The module can also wake from a number of other sources such as wake on sensor input or wake on UART. See the user guide for more details.

When you are happy with the configuration type:

save then reboot

Start the translator program now on the host machine if you haven't yet. You can launch the translator with the "--log=debug" switch which will produce a log in the launch directory and should help to diagnose any issue.

Power consumption

As a test, I configured one of my units to wake at 20 second intervals, take all readings, then go back to sleep. The module posted approximately 28000 datapoints over a 156 hour period (>6 days), with a 35 hour gap which was caused by a power cut to the host server (this is actaully a worst case scenearo, as the module does not return to sleep as quickly on a failed connection, as can be seen by the more rapid battery depletion over this period). The module takes approximately 1.5 seconds to perform a successful post, and 5 seconds to fail.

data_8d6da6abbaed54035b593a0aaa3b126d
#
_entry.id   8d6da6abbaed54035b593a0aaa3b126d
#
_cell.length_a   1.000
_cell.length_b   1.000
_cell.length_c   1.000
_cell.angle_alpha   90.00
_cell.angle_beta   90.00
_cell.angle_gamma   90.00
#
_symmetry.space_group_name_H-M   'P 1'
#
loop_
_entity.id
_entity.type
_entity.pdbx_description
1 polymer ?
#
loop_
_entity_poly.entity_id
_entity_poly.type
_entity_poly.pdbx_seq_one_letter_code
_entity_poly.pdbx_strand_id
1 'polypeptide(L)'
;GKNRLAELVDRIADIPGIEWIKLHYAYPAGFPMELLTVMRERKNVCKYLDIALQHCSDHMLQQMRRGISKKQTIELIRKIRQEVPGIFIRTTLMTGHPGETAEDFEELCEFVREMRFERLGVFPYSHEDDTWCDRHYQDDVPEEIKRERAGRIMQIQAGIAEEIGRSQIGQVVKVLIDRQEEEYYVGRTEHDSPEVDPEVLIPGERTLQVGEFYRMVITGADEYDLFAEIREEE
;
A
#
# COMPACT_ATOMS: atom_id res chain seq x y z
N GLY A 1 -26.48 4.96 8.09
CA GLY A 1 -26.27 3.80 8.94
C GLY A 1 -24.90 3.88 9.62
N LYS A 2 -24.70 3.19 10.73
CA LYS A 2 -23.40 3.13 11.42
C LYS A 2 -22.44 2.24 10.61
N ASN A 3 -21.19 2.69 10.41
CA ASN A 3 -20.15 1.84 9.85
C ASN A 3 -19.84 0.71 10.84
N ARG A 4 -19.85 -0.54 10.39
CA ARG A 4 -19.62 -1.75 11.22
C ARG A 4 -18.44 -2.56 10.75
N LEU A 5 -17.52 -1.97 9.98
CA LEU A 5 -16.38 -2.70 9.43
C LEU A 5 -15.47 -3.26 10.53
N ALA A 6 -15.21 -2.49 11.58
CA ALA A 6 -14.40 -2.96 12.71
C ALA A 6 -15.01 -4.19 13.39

As the sleep mode power consumption is negligable compared to the active power (4uA sleep, 40mA RX, 180mA TX), we can get a good idea of battery lifespan in terms of datapoints by extrapolation.

If we extend the time interval to once per minute, we should get around 19 days worth of endurance ((28000 / 60) / 24 = 19.4 days).
If we extend the time interval to once every 5 minutes, we should get almost 100 days worth of endurance ((28000 / (60 / 5)) / 24 = 97.2 days).

Be aware this does not take into account power consumption of any attached sensors, nor any temperature variation which may reduce the battery lifespan somewhat. I did not disable the LED's either which would save some power (but is useful to see if it is working!).

The sleep current will start to become a more dominant effect the longer we go, but at longer intervals we can expect even longer endurance. I personally feel that at a suitably long interval (20+ Minutes) a years operation from a single set of AAA's (860 – 1200mAh) should be acheiveable. Of course if we add a rechargable battery and a small energy harvester such as a solar panel, endurance should be effectively unlimited!

Next Steps